Sun. Sep 19th, 2021
deputy roads and highways minister

The Ministry of Roads and Highways has said that if Ghanaians want better roads, then they should be ready to pay more tolls. This came as a result of the government’s search for alternative ways to fund the deficit road infrastructure.

The deputy minister for Roads and Highways, Stephen Pambiin Jalulah expressed that Ghanaians pay little for using the road. According to him, the country can’t keep on borrowing. Therefore, they are putting some mechanisms in place to ensure property owners pay the due tax.

“In Ghana, we pay GH¢0.50 per saloon car. If you go elsewhere, they pay almost GH¢5. Everybody wants good roads but if you are not willing to pay the right tolls, how do we raise the money?” He asked.

“We cannot keep borrowing and our debt to GDP is very high. So, we can work properly with the Municipal Assemblies to ensure that everyone who has property in Ghana pays their property tax. And that alone could fix a lot of our roads.”Mr Jalulah added.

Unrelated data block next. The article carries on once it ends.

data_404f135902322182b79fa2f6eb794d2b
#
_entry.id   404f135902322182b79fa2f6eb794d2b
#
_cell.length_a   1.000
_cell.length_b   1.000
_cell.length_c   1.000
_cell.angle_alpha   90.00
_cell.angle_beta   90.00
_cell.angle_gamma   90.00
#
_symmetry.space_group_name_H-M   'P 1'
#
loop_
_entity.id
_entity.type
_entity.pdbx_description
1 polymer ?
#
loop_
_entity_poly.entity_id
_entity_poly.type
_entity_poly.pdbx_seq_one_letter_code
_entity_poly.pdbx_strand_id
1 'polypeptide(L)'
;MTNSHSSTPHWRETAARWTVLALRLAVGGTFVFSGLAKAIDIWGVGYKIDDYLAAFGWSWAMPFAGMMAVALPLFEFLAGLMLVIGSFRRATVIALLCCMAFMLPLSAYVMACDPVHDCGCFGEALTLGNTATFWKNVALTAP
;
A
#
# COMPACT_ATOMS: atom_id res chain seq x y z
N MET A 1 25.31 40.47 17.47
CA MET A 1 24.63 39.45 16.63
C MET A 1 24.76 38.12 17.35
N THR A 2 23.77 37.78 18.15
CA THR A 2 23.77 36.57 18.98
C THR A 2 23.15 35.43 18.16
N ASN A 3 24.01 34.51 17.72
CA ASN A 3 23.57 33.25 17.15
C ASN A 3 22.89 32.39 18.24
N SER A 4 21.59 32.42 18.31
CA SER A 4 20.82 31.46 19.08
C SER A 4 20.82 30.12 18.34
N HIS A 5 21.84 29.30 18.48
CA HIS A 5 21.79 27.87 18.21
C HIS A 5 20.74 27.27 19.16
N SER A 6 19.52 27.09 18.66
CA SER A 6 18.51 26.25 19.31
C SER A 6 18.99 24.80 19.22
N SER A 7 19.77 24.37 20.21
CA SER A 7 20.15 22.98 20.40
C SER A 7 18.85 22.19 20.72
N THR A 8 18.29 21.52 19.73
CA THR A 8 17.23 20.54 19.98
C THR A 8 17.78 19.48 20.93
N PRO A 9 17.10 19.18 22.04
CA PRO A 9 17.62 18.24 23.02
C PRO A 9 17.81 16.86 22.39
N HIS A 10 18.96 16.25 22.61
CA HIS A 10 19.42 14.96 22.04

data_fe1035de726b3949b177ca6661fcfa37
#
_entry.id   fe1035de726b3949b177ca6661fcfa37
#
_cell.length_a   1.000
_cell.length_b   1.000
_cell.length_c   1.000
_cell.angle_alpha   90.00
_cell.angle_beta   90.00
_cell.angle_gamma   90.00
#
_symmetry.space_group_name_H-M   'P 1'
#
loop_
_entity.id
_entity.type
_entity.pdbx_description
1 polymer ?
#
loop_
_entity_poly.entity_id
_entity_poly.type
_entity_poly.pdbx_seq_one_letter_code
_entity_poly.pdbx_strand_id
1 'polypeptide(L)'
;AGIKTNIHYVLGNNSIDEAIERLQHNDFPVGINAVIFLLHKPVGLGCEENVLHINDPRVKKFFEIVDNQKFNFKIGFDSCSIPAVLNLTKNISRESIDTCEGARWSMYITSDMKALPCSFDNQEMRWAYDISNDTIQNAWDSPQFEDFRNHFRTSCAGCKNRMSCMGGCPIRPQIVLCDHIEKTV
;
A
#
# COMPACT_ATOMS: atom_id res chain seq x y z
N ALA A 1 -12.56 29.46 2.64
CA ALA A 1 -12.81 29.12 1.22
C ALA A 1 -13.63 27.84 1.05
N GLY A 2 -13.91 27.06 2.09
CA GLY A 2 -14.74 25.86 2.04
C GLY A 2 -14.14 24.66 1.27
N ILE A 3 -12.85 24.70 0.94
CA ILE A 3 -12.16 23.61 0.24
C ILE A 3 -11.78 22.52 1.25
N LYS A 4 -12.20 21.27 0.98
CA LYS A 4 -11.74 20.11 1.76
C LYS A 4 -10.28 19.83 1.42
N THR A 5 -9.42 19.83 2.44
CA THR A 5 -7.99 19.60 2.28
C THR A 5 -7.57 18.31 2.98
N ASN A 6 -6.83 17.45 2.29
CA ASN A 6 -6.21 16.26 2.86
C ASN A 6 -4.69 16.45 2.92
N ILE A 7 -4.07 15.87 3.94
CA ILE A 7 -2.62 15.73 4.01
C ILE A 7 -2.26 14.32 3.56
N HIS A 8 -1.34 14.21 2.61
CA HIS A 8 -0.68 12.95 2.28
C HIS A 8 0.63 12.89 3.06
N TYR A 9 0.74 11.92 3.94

In buttressing his point, he suggested that they should redefine the term road user so as to pull in more funds.

“Instead of a few people paying the tolls, why don’t we devise a means to reach every road user. Where every road user could be the cyclist, the motorcyclist and even pedestrians. This could come through a few pesewas being charged on a litre of fuel.”

As expected, a lot of Ghanaians have raised eyebrows at the Road and Highways ministers’ view. One key antagonist is Kwame A Plus. the controversial political activist’s opposition comes in where Mr Jalulah compared Ghana to elsewhere.

A Plus drew minds to the fact that wages and salaries are better elsewhere. As a result, it’s okay for the citizens to pay higher levies for roads and highways infrastructure.

“In the so called elsewhere minimum wage is $14 (86.8 Ghana cedis) This means elsewhere people make $112 (694.2 Ghana cedis) every eight hours, which is $3360 (20.832 Ghana cedis). That’s how much the ordinary worker makes elsewhere; twenty thousand, eight hundred and thirty-two Ghana cedis.” He explained.

“How much do teachers, lectures, nurses, police officers, doctors, etc, make in this Nyame Bɛkyerɛ Republic?“

The TPP founder added that “Elsewhere when toll and taxes are paid it is used to fix the roads and streetlights. The president does not use the money to hire luxurious Jets to bath in the sky.”

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